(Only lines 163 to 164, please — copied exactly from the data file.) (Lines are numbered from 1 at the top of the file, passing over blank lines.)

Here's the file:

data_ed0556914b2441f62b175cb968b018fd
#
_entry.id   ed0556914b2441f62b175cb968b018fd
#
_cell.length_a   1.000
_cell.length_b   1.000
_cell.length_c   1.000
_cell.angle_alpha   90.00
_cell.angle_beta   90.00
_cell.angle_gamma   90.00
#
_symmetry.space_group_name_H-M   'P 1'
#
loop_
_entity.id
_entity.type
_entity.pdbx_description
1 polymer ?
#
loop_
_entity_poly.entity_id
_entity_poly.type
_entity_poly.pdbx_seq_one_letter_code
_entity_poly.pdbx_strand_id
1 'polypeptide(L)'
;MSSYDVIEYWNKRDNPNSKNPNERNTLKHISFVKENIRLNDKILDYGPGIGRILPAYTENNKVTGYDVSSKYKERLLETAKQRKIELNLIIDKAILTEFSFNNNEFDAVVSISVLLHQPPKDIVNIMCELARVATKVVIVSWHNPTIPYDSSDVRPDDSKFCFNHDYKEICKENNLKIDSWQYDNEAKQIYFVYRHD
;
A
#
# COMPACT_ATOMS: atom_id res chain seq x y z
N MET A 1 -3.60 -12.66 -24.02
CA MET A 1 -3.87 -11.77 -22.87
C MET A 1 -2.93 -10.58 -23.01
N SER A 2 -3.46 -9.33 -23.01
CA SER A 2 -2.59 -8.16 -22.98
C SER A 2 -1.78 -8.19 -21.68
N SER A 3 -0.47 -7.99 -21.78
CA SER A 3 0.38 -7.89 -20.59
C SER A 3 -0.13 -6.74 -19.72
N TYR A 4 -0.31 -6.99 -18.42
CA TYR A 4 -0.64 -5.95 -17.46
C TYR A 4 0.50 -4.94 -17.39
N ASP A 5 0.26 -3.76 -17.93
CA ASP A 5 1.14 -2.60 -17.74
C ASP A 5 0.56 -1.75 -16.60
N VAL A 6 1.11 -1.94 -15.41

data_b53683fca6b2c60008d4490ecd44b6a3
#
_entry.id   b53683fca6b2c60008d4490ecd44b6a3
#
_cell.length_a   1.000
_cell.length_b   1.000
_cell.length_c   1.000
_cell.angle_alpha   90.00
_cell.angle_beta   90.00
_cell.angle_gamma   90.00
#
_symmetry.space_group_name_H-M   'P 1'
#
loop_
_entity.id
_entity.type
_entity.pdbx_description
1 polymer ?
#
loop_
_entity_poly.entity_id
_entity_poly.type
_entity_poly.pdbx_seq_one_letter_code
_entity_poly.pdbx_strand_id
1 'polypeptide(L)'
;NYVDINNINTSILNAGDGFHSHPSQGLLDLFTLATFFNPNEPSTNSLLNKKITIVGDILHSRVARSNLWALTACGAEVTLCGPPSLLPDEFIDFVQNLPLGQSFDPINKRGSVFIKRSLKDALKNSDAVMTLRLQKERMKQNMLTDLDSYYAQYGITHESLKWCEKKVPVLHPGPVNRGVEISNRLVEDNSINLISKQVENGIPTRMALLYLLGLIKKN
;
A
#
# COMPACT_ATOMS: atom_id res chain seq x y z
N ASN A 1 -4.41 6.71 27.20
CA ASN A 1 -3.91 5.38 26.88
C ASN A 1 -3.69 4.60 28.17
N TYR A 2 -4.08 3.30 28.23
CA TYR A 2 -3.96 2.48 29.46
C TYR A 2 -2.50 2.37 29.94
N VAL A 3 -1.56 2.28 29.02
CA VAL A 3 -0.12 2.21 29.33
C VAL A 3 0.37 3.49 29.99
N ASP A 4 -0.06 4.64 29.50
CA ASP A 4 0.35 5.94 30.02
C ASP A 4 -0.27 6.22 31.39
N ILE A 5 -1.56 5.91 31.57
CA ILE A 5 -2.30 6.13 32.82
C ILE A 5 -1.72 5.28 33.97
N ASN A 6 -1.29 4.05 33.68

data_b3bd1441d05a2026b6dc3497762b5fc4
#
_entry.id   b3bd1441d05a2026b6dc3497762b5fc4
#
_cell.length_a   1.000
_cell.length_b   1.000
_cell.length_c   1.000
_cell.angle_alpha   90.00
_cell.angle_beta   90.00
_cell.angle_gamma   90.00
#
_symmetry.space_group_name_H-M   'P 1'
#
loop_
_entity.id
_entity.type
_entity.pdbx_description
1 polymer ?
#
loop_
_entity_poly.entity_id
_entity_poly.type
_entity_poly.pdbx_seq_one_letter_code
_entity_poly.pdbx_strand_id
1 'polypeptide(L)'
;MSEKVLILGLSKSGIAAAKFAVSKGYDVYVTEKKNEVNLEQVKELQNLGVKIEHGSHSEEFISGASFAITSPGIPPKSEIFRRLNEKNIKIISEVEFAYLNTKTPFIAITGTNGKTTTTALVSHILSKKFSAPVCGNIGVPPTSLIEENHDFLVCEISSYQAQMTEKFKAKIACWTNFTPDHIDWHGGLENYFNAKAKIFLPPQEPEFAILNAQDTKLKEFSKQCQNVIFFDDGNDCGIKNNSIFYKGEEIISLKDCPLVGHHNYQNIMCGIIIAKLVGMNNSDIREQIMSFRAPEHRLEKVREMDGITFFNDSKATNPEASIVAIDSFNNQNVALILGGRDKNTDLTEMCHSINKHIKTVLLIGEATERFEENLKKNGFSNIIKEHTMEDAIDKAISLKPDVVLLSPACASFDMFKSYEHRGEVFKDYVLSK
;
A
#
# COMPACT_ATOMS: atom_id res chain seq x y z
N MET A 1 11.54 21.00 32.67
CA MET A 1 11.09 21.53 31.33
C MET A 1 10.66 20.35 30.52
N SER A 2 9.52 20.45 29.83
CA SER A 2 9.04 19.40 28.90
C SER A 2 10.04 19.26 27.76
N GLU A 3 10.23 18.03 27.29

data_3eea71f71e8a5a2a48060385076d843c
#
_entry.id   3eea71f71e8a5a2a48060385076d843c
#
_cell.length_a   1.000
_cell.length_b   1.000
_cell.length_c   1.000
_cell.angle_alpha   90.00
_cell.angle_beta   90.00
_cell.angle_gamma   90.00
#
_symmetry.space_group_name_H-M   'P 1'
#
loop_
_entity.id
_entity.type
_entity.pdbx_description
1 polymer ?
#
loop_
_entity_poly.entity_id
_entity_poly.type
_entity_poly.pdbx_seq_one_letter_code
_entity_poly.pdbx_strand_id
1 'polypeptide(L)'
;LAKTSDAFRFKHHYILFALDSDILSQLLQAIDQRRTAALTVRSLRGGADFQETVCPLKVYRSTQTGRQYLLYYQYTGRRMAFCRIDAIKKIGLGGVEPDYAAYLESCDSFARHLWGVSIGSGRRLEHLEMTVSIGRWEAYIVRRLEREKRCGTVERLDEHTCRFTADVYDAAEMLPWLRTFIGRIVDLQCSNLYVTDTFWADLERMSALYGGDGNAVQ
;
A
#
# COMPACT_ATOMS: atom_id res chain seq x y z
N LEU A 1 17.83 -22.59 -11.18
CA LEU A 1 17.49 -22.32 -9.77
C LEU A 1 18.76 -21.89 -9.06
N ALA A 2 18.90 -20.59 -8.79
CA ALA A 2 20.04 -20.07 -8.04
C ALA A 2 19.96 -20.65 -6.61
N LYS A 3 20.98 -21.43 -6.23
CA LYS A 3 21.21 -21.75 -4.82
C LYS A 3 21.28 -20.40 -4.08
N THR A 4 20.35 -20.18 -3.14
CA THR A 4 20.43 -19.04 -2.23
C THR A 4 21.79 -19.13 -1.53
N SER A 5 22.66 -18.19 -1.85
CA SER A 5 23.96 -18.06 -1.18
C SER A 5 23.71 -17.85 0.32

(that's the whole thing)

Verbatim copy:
N ALA A 2 18.90 -20.59 -8.79
CA ALA A 2 20.04 -20.07 -8.04